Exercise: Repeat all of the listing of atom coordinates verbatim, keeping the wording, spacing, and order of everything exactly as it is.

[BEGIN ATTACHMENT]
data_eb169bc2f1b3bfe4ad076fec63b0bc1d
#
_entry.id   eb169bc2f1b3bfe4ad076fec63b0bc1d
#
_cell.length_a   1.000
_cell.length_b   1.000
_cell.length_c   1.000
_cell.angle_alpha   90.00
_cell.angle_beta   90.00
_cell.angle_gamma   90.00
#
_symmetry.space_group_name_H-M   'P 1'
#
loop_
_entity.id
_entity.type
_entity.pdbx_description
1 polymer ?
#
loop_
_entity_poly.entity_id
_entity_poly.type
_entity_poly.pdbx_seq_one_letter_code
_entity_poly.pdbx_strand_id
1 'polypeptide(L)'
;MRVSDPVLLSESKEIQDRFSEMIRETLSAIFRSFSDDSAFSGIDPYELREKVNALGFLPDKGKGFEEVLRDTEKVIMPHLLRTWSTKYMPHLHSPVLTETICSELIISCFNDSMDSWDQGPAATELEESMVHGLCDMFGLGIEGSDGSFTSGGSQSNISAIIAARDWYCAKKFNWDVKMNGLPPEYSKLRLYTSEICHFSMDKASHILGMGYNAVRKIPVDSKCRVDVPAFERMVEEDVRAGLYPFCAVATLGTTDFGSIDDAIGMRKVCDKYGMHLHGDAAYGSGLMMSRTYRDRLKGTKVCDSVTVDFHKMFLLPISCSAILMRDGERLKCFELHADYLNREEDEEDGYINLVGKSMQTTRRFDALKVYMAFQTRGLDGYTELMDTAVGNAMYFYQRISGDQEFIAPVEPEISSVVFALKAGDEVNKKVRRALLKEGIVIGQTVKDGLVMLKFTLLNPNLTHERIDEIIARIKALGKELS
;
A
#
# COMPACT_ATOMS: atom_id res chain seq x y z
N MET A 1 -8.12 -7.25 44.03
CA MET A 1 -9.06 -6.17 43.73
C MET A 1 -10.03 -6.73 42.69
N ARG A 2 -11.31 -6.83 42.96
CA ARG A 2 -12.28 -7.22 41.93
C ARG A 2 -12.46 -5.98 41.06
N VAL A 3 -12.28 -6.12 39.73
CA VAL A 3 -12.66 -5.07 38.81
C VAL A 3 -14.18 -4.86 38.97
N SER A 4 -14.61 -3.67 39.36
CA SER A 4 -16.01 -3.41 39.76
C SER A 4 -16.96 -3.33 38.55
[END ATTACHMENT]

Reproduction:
data_eb169bc2f1b3bfe4ad076fec63b0bc1d
#
_entry.id   eb169bc2f1b3bfe4ad076fec63b0bc1d
#
_cell.length_a   1.000
_cell.length_b   1.000
_cell.length_c   1.000
_cell.angle_alpha   90.00
_cell.angle_beta   90.00
_cell.angle_gamma   90.00
#
_symmetry.space_group_name_H-M   'P 1'
#
loop_
_entity.id
_entity.type
_entity.pdbx_description
1 polymer ?
#
loop_
_entity_poly.entity_id
_entity_poly.type
_entity_poly.pdbx_seq_one_letter_code
_entity_poly.pdbx_strand_id
1 'polypeptide(L)'
;MRVSDPVLLSESKEIQDRFSEMIRETLSAIFRSFSDDSAFSGIDPYELREKVNALGFLPDKGKGFEEVLRDTEKVIMPHLLRTWSTKYMPHLHSPVLTETICSELIISCFNDSMDSWDQGPAATELEESMVHGLCDMFGLGIEGSDGSFTSGGSQSNISAIIAARDWYCAKKFNWDVKMNGLPPEYSKLRLYTSEICHFSMDKASHILGMGYNAVRKIPVDSKCRVDVPAFERMVEEDVRAGLYPFCAVATLGTTDFGSIDDAIGMRKVCDKYGMHLHGDAAYGSGLMMSRTYRDRLKGTKVCDSVTVDFHKMFLLPISCSAILMRDGERLKCFELHADYLNREEDEEDGYINLVGKSMQTTRRFDALKVYMAFQTRGLDGYTELMDTAVGNAMYFYQRISGDQEFIAPVEPEISSVVFALKAGDEVNKKVRRALLKEGIVIGQTVKDGLVMLKFTLLNPNLTHERIDEIIARIKALGKELS
;
A
#
# COMPACT_ATOMS: atom_id res chain seq x y z
N MET A 1 -8.12 -7.25 44.03
CA MET A 1 -9.06 -6.17 43.73
C MET A 1 -10.03 -6.73 42.69
N ARG A 2 -11.31 -6.83 42.96
CA ARG A 2 -12.28 -7.22 41.93
C ARG A 2 -12.46 -5.98 41.06
N VAL A 3 -12.28 -6.12 39.73
CA VAL A 3 -12.66 -5.07 38.81
C VAL A 3 -14.18 -4.86 38.97
N SER A 4 -14.61 -3.67 39.36
CA SER A 4 -16.01 -3.41 39.76
C SER A 4 -16.96 -3.33 38.55